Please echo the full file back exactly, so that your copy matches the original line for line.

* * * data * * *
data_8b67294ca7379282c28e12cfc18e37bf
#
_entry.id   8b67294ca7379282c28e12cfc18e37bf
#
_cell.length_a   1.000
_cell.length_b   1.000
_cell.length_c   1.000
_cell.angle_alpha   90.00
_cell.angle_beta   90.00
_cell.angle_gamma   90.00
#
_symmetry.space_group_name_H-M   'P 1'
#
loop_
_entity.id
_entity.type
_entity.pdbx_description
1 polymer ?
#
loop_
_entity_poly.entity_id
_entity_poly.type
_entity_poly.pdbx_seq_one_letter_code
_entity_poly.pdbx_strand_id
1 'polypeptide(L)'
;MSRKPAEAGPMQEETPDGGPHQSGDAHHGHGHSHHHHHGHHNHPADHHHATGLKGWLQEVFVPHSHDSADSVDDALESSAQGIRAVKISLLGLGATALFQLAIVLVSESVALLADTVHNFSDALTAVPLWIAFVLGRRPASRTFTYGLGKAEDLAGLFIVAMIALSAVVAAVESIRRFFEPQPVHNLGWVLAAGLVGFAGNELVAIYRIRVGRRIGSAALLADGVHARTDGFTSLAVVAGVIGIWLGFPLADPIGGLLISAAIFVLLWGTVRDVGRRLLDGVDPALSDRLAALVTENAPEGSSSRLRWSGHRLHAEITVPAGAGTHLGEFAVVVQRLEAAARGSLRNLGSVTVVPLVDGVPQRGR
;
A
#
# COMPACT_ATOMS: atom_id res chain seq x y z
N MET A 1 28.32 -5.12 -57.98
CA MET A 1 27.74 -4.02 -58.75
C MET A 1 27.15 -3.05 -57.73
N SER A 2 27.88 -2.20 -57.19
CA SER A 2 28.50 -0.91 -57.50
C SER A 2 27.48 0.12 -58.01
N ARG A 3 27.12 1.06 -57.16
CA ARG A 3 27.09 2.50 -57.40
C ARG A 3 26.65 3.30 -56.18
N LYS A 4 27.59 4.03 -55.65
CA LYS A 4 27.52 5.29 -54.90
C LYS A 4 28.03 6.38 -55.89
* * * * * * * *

data_8b67294ca7379282c28e12cfc18e37bf
#
_entry.id   8b67294ca7379282c28e12cfc18e37bf
#
_cell.length_a   1.000
_cell.length_b   1.000
_cell.length_c   1.000
_cell.angle_alpha   90.00
_cell.angle_beta   90.00
_cell.angle_gamma   90.00
#
_symmetry.space_group_name_H-M   'P 1'
#
loop_
_entity.id
_entity.type
_entity.pdbx_description
1 polymer ?
#
loop_
_entity_poly.entity_id
_entity_poly.type
_entity_poly.pdbx_seq_one_letter_code
_entity_poly.pdbx_strand_id
1 'polypeptide(L)'
;MSRKPAEAGPMQEETPDGGPHQSGDAHHGHGHSHHHHHGHHNHPADHHHATGLKGWLQEVFVPHSHDSADSVDDALESSAQGIRAVKISLLGLGATALFQLAIVLVSESVALLADTVHNFSDALTAVPLWIAFVLGRRPASRTFTYGLGKAEDLAGLFIVAMIALSAVVAAVESIRRFFEPQPVHNLGWVLAAGLVGFAGNELVAIYRIRVGRRIGSAALLADGVHARTDGFTSLAVVAGVIGIWLGFPLADPIGGLLISAAIFVLLWGTVRDVGRRLLDGVDPALSDRLAALVTENAPEGSSSRLRWSGHRLHAEITVPAGAGTHLGEFAVVVQRLEAAARGSLRNLGSVTVVPLVDGVPQRGR
;
A
#
# COMPACT_ATOMS: atom_id res chain seq x y z
N MET A 1 28.32 -5.12 -57.98
CA MET A 1 27.74 -4.02 -58.75
C MET A 1 27.15 -3.05 -57.73
N SER A 2 27.88 -2.20 -57.19
CA SER A 2 28.50 -0.91 -57.50
C SER A 2 27.48 0.12 -58.01
N ARG A 3 27.12 1.06 -57.16
CA ARG A 3 27.09 2.50 -57.40
C ARG A 3 26.65 3.30 -56.18
N LYS A 4 27.59 4.03 -55.65
CA LYS A 4 27.52 5.29 -54.90
C LYS A 4 28.03 6.38 -55.89